There are several options available to file a bankruptcy, but generally I would recommend that you file with an experienced, local attorney as to avoid any mistakes in the petition and so you don't lose any assets that you may otherwise be entitled to retain. You may want to contact your local bar association as there are attorneys who will take on your case pro bono (for free). You probably shouldn't attempt to file pro se (without representation) because the petition and schedules are lengthy and it is easy to make mistakes if you do not know the law. There are also document preparation services who are not attorneys that will help you prepare the petition for a much cheaper fee but they cannot offer you legal advice they simply help you fill out the paperwork.
    Answer Applies to: New York
    Replied: 4/16/2013
    Tokarska Law Center
    Tokarska Law Center | Kathryn U. Tokarska
    There are no easy answers to this question. If you have no money, most attorneys will allow you to make small payments to them until enough is saved up to file a case. I've set up payments as low as $100 a month to whatever you can afford. Many attorneys will also try to give you the most affordable fee based on your needs & the complexity of your case. Typically, the less you make, the less stuff you have, the less complicated the case. The more you earn particularly if earnings come from several sources, the more stuff you have, the more debt you have, the more types of debts you have, the more complicated the cases. However if you have no income or your income comes from social security or unemployment, and/or you have very limited assets (an old car not worth much, used clothes & furnishings, nothing of significant value like expensive jewelry or antiques, investment accounts) then the truth is that you be judgment proof. Being judgment proof means that even if a creditor sues you, there is nothing for the creditor to take, hence nothing to protect through bankruptcy. Social security, unemployment is exempt from garnishment. Vehicle worth $4800 or less is exempt. They're not going to come to your house and sell your old TV, clothes, old furnishings, kick you out of an apartment if you're current on the rent or throw you in jail for not paying. Typically debtors file bankruptcy because they WANT a fresh start and some file it not just because they want a fresh start but they also NEED to protect assets. Most Legal Aid clinics, check in your local area, don't offer bankruptcy representation for indigents I suppose because an indigent person filing for bankruptcy is more of a want than a need. State, County, and Local Municipal resources are limited and so they tend to fund things they consider more life/liberty threatening like: restraining orders, child support, eviction. You could try to represent yourself but understand that the process is not easy for most people to navigate. There is a self help Nolo Book you should be able to get at the library. The local court, depending on the jurisdiction, may also have links and information for self-represented individuals. You will have to invest some considerable time into reading and understanding of how to prepare the petition and the documents you need to provide to your Trustee. Bankruptcy petition preparers charge less than a lawyer, however, the big caveat is that they can only help you fill out the forms, not offer you advice, so that makes me wonder if paying someone for that part of the process is worth the expense, even if it is less than having an attorney represent you. I've wanted to do some low cost bankruptcy seminars to help people do their own cases but there are ethical considerations that make this dangerous and not feasible. Practicing law is highly regulated, as you can imagine.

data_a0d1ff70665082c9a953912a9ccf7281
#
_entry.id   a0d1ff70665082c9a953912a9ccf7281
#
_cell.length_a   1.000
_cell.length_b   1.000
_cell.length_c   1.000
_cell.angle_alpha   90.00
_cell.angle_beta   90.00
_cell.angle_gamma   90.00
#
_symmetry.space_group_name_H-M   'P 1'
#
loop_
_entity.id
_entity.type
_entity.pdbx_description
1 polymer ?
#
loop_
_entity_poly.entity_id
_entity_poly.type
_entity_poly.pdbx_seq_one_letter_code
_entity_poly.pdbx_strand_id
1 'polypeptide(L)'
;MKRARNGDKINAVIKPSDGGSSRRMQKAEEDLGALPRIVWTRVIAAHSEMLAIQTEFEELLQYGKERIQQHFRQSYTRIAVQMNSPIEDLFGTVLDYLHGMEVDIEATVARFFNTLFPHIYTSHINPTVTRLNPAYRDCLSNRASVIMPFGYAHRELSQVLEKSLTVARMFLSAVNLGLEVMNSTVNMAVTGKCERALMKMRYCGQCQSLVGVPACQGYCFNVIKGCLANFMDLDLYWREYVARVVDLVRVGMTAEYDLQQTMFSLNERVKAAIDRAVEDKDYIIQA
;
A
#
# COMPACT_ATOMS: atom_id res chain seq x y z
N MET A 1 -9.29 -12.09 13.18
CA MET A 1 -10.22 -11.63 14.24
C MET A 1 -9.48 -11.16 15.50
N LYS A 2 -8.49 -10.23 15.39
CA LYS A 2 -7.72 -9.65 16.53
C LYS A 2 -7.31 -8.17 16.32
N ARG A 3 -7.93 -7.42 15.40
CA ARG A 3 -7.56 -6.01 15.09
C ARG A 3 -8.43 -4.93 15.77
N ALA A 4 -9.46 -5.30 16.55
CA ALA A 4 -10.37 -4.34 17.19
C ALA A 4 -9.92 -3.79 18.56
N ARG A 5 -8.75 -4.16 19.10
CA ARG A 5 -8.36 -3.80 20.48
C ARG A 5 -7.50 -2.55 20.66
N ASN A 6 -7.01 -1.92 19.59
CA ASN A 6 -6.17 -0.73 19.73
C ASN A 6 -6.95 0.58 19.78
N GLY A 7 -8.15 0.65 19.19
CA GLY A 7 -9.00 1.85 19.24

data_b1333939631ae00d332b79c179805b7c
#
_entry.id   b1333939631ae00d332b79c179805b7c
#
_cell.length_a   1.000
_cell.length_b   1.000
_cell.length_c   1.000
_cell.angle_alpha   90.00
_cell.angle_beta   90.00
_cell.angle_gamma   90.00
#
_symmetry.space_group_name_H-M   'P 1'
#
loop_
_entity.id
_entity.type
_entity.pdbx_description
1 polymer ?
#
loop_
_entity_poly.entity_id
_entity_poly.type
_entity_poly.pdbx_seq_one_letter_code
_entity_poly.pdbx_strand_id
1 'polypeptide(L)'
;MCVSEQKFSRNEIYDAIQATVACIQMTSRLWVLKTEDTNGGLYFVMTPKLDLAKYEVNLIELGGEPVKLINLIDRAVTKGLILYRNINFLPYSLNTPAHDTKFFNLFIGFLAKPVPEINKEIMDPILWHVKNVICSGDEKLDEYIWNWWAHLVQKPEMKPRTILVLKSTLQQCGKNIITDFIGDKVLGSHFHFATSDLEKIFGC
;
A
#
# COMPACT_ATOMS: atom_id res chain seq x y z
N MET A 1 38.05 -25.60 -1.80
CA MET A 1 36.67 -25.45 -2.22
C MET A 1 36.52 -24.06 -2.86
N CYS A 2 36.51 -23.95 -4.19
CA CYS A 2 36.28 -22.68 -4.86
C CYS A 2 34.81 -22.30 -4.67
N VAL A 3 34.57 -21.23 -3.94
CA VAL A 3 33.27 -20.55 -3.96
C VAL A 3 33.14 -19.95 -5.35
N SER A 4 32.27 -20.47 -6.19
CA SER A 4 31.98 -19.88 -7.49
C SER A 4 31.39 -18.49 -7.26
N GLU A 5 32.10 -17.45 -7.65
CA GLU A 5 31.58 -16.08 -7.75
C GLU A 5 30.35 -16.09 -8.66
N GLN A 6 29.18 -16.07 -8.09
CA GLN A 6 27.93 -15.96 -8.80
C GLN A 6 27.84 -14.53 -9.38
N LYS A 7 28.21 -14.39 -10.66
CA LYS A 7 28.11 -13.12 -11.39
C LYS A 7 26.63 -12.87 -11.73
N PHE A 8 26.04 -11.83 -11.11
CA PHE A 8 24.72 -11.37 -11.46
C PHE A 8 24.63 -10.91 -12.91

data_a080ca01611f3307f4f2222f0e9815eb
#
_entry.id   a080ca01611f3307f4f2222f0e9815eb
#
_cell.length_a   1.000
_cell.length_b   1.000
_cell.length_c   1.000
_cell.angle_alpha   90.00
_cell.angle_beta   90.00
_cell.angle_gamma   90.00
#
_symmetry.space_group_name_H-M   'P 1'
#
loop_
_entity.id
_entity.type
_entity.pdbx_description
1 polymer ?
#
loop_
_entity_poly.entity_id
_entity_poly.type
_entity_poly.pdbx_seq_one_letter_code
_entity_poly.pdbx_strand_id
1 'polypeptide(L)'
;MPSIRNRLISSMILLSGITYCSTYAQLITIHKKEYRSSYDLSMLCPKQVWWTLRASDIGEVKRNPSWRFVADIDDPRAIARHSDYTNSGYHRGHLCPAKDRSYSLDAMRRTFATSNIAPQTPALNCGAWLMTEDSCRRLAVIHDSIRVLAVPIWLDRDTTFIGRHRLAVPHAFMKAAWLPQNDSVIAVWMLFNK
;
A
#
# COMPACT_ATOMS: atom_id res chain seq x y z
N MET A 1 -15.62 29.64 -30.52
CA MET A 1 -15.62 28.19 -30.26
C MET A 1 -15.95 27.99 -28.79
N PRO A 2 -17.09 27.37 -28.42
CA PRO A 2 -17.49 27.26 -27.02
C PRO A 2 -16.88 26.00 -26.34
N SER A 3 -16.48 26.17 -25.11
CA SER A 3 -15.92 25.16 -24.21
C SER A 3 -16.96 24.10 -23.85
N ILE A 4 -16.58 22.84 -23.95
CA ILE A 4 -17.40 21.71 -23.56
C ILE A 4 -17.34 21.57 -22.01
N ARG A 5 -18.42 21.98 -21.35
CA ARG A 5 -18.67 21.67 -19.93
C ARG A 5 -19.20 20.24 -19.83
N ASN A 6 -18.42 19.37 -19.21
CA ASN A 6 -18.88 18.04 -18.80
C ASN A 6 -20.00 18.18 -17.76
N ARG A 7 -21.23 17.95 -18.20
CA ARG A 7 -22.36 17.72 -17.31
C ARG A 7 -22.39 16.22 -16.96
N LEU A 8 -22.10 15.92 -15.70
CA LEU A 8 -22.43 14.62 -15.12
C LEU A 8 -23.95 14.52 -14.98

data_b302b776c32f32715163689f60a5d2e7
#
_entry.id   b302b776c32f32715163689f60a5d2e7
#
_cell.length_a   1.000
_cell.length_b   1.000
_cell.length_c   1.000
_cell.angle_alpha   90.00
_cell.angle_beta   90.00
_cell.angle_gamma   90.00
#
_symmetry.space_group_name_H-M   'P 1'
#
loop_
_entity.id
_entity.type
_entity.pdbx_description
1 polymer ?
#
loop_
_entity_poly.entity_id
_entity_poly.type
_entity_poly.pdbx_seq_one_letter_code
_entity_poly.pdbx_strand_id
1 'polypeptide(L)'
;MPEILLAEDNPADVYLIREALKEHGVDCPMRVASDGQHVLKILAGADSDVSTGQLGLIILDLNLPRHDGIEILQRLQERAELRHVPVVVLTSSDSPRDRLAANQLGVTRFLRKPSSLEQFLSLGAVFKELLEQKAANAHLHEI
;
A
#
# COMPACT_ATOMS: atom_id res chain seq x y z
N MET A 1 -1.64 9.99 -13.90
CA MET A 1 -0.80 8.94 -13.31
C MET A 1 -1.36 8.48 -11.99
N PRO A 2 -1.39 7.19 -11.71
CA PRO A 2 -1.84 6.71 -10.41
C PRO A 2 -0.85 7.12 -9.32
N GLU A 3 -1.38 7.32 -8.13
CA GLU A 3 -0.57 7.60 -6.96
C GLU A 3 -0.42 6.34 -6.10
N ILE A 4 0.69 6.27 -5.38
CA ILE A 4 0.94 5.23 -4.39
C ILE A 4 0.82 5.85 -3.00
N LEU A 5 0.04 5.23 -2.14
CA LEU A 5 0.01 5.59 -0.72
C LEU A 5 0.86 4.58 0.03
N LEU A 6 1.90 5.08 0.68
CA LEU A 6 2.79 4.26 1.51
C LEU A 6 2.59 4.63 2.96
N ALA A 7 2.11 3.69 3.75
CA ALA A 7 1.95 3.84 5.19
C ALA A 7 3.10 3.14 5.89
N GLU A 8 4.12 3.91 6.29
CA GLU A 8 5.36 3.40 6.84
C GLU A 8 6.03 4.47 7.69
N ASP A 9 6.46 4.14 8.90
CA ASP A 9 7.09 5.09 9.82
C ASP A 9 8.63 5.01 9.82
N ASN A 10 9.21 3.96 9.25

Answer Applies to: California
    Replied: 4/16/2013
    Richard L. Hirsh, P.C. | Richard L. Hirsh
    As you might guess, most debtors are in true financial trouble, so just being "broke" doesn't cut it. but if you are truly indigent you can apply to the court to waive the fees. And, you can file a bankruptcy case without a lawyer, although it is difficult.
    Answer Applies to: Illinois
    Replied: 4/16/2013
    Law Office of Stuart M. Nachbar, P.C.
    Law Office of Stuart M. Nachbar, P.C. | Stuart M. Nachbar
    You can file pro se, meaning without counsel, and request a waiver of the filing fee.
    Answer Applies to: New Jersey
    Replied: 4/16/2013
    SmithMarco, P.C.
    SmithMarco, P.C. | Larry P. Smith
    There are means to file bankruptcy without paying the fee. There is an application that can be filed along with the bankruptcy petition that requests that you proceed without paying. The court will make a determination that you can proceed without paying or whether you will have to come up with the money after your expenses and income are considered.
    Answer Applies to: Illinois
    Replied: 4/16/2013
    Law Offices of A. J. Mitchell, LLC
    Law Offices of A. J. Mitchell, LLC | A. J. Mitchell
    Find an attorney that will allow installment payments. A similar arrangement regarding filing fees can be made with the court by motion.
    Answer Applies to: Georgia
    Replied: 4/16/2013
    Danville Law Group | Scott Jordan
    You can file on your own and request the court waive its fee.
    Answer Applies to: California
    Replied: 4/16/2013